Between May 5 and 7, an event called “Amazonian Leapfrogging: Tackling the Climate Crisis and Social Inequality with Nature-Based Solutions” was held at Princeton University. The event, organized by Brazil Lab (a Princeton University research group dedicated to Portuguese, African and Brazilian studies), was attended by leaders from the private sector, civil society organizations, researchers and indigenous leaders, who discussed challenges and opportunities involving the Amazon’s conservation.
According to Márcia Soares, Fundo Vale’s partnerships and networks leader, who was present at the meeting, it was an opportunity to reflect on the present moment and possible strategies for protecting the Amazon and supporting the people who live in it and protect it. “All the people who were there have a long track record of conserving the biome and they are really keen to find solutions to ensure a better future, in which indigenous peoples are respected and the economy is more sustainable and resilient,” she said.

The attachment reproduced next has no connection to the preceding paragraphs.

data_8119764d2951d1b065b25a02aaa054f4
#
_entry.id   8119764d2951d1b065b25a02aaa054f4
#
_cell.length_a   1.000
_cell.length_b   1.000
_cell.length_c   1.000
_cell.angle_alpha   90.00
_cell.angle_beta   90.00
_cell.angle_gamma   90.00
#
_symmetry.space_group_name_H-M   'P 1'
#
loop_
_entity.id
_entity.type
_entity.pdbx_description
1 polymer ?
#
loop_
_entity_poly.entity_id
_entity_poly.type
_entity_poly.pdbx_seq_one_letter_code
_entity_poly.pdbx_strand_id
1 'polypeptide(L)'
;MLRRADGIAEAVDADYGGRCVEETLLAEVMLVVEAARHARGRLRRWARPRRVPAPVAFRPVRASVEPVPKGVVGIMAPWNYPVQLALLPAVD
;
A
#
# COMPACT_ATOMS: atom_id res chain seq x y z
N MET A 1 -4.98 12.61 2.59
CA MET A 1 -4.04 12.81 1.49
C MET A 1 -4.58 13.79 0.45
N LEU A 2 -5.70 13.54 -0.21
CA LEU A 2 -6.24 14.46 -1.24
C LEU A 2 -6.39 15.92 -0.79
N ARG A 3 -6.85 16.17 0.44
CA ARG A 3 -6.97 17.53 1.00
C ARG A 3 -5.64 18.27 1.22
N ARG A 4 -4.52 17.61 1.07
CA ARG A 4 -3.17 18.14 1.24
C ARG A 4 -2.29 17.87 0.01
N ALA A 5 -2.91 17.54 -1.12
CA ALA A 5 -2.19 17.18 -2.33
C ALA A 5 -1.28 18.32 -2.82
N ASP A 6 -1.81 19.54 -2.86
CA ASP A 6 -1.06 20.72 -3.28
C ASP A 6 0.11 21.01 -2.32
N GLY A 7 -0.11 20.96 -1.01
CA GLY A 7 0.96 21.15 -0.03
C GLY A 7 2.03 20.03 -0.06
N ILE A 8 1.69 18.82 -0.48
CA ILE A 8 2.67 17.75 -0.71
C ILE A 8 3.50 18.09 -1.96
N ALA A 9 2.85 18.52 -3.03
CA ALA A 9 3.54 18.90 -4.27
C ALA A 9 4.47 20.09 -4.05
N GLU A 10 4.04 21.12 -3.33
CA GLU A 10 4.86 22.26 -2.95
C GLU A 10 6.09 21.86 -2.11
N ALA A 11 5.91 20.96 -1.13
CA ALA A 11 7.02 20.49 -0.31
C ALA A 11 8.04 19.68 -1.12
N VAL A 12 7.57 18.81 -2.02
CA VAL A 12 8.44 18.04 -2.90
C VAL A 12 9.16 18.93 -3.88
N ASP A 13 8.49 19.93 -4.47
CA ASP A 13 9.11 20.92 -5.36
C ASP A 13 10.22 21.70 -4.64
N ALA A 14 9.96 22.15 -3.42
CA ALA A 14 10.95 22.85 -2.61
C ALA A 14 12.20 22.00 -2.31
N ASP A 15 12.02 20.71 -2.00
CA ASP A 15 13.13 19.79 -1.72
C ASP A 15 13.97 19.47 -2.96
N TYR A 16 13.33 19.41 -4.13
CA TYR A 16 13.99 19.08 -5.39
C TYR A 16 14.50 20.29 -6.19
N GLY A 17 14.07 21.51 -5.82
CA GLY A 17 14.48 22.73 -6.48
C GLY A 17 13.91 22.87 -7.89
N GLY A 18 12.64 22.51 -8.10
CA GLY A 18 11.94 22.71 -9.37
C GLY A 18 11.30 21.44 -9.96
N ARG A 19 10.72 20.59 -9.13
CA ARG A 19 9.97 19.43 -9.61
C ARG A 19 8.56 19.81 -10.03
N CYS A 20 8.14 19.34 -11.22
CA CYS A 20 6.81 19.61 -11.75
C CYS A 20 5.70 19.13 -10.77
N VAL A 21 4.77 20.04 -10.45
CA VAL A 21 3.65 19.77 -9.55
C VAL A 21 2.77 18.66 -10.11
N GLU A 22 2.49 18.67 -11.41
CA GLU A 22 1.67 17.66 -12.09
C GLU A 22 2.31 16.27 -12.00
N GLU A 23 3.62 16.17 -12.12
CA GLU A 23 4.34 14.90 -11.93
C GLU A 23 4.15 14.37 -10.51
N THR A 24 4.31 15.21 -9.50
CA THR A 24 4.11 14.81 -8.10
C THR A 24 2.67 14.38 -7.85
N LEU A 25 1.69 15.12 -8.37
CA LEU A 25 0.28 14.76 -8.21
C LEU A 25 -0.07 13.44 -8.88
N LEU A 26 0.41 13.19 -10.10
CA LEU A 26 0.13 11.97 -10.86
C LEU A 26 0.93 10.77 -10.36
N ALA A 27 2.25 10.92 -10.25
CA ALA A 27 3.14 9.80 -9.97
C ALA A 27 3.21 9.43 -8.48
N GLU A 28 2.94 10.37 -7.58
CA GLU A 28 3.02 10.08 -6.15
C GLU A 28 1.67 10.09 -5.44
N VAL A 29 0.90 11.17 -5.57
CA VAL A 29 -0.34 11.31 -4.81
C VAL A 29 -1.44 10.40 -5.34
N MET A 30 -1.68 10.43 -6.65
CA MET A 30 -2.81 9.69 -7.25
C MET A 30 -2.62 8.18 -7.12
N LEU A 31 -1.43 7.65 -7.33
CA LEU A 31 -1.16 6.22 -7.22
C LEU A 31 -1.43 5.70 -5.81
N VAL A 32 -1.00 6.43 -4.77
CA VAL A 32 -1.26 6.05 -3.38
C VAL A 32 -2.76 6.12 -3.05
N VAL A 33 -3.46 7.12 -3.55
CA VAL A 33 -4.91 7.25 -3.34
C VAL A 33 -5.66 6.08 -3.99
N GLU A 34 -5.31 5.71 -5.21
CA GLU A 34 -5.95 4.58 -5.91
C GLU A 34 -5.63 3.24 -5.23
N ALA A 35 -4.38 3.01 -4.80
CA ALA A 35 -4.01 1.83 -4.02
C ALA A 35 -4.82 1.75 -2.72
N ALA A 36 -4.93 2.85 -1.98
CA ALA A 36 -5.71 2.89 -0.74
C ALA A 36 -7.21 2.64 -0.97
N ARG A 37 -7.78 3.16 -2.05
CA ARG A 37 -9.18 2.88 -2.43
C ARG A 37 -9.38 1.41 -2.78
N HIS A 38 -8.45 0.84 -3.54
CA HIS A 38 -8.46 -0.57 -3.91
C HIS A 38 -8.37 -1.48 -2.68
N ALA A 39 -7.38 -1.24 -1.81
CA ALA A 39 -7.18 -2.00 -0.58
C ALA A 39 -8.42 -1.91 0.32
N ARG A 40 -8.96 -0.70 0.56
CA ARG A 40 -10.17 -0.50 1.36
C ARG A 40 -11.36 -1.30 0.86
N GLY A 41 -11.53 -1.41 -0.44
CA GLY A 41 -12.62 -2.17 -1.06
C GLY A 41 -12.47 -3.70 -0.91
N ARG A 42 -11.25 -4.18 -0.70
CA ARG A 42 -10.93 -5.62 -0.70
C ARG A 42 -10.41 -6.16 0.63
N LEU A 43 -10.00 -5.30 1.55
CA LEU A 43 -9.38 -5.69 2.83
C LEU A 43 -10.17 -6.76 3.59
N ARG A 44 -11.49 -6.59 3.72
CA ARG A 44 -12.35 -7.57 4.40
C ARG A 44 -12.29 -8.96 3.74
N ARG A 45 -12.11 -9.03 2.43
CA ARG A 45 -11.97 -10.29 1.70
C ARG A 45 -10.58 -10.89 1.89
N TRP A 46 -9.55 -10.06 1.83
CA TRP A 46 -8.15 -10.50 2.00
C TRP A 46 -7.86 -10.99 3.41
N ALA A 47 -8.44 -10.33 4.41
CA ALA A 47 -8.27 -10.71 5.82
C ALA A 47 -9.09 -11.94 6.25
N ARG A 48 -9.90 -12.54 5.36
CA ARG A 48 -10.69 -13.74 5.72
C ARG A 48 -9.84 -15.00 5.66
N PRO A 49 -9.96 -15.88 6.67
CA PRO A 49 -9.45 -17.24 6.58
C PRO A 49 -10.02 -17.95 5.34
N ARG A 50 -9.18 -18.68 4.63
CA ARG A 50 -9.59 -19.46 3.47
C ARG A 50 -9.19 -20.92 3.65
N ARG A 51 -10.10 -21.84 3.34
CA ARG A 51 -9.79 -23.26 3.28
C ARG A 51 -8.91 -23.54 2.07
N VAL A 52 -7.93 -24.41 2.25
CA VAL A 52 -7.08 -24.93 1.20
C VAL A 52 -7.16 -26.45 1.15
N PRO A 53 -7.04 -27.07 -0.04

Vale’s vice president for sustainability, Malu Paiva, took part in a panel discussion about “Biodiversity and Forest Restoration,” together with Bernardo Strassburg of IIS-Rio and Marcelo Medeiros of Re.green. The moderator was Jonathan Levine of Princeton University. Paiva talked about the sustainability commitments already announced by Vale, including its 2030 Forest Goal, which aims to restore and protect 500,000 hectares of habitat outside the company’s sites. This goal is being implemented by Fundo Vale.
She also spoke about the importance of scalable solutions with systemic impacts, partnerships with the private sector, civil society and governments to leverage and accelerate initiatives, innovative funding models featuring hybrid mechanisms, and the need to pay special attention to indigenous peoples. Vale has been present in the region for over 35 years and it is helping to preserve 800,000 hectares of forest in the Carajás region.